Organizing Your Family

If you're having a difficult time keeping your kids on track, "Parenting" magazine has some helpful hints.

Contributing editor Heather Kahn tells The Early Show that getting children organized can be simple if done the right way.

Kahn provides seven guidelines for the Kid Connection segment to help parents get belongings and schedules in order:

1. Make to-do lists:

Have your child run through a written going-to-school list. Jacket? Check. Lunch? Check. Homework? Check. Good bye hug? Check. Then teach him or her to follow a leaving-school list, which includes such items as homework, books, and teacher's notes. For younger kids, use visual cues such as a board with felt pieces symbolizing what needs to be done every morning. As an incentive, offer reward certificates every morning once all items are moved to the "done" column.

2. Create a work space:

Creating a workstation for your child early on, even before preschool, can help develop good study habits and organizational skills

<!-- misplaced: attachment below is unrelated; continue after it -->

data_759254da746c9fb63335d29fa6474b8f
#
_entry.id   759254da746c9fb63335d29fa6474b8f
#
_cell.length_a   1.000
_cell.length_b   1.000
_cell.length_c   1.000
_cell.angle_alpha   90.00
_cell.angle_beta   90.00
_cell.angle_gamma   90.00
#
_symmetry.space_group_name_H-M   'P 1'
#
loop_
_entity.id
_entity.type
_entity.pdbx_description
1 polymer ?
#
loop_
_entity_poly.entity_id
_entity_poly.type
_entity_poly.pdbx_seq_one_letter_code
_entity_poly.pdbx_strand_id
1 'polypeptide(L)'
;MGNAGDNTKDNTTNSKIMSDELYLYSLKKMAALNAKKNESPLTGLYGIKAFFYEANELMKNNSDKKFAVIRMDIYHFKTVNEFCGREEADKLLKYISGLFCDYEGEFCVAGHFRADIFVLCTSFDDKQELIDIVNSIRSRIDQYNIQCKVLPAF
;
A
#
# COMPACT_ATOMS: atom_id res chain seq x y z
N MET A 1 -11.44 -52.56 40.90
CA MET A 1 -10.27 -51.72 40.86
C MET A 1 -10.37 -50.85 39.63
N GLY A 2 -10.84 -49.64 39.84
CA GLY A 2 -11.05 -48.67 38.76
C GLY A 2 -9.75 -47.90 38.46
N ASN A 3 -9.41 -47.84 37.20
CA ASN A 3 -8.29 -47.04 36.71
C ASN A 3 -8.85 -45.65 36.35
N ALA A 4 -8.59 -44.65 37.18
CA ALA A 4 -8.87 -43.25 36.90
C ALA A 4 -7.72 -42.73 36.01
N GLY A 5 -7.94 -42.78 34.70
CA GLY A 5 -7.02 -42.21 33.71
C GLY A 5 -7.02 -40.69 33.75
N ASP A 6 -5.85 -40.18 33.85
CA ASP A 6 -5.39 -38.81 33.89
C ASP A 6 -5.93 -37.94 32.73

3. Set deadlines:

Children often don't realize how long a task takes from start to finish. Giving a time limit will cut down on dawdling. Make a rule that assignments must be completed within 45 minutes of coming home. For short-term tasks, such as getting dressed in the morning, give a time limit of two minutes, then set an egg timer. Or turn it into a race and see whether he or she can put on their clothes before you finish making breakfast.

4. Keep a schedule:

To help keep children on top of their busy schedules, use a family calendar. Give them different colored pens to enter their school activities or homework deadlines. For an older child, encourage the use of a personal planner.

5. Plan ahead:

Pre-pack lunches the night before, as well as help your child choose and lay out his or her clothing for the next day.

6. Corral clutter:

To cut down on accumulating clutter, give your child a keepsake box and or ring binder with clear plastic sleeves. This will help them edit and store their own work. Every few months, have them put favorite papers, assignments, drawings aside, then toss the rest. Also, encourage sending some to grandparents or using the back of drawings to write a letter.

7. Create a ready-to-go zone:

Designate a convenient place for your children to unload backpacks, coats, and shoes — making it easier and faster to get out of the house in the morning.

Featured